The album was only released here in the Netherlands on Friday, but they release the opening three tracks, “Ablaze”, “On My Heart”, and “Open Your Eyes” early. I’ve been listening to them for weeks, and they’re stunning. “Ablaze” is a soaring power pop masterpiece. The looped chant that runs through “On My Heart” haunts my waking hours. And I swear that “Open Your Eyes” will be used as the go-to soundtrack for heartbreaking departure and hospital montages in romantic/tragic films and TV shows for years to come.

I haven’t watched any films in the last couple of weeks, which is a rarity. I have, however, raced through season 7 of Criminal Minds, and have just got started on season 8. I’m enjoying it, while at the same time being concerned about how it normalizes the idea that law enforcement can and should have every detail of people’s lives at their fingertips. Phone records, medical histories, sealed criminal records — it’s all available for techno-oracle Penelope Garcia to query and correlate whenever the hunt is on. The show doesn’t question this at all. That’s fine, because it deliberately chooses to address a different set of themes. But every now and then it’s worth taking a step back and realizing that Criminal Minds is actually a dystopian dark fantasy, rather than a present-day police prodecural.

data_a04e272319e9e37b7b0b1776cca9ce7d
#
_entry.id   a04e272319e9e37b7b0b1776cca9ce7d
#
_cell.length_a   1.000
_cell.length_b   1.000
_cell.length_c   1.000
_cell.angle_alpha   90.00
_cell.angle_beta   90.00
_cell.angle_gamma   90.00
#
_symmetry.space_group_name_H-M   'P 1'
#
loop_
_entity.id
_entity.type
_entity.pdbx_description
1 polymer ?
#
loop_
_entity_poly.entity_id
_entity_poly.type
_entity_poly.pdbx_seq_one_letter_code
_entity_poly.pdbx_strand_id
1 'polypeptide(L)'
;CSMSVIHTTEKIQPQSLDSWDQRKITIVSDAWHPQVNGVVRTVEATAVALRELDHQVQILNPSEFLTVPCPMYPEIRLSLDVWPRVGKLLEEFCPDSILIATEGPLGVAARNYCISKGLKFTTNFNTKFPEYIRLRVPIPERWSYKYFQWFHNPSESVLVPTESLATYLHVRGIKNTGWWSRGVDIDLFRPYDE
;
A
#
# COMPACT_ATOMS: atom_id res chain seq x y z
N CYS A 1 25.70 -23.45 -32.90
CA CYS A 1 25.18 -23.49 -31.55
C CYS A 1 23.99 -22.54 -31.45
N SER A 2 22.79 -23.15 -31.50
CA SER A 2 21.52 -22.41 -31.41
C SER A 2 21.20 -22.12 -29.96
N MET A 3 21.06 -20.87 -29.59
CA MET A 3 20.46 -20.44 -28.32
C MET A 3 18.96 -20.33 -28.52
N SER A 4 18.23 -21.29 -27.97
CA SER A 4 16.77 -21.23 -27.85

Issue #14 of Sex Criminals was disappointing. The script spun its wheels, and even talked about spinning its wheels in a comedy meta-sequence in the middle of the issue. The punchline didn’t make up for the missing heart of the narrative. Zdarsky’s art felt hurried, with less attention to detail than normal. Hmm.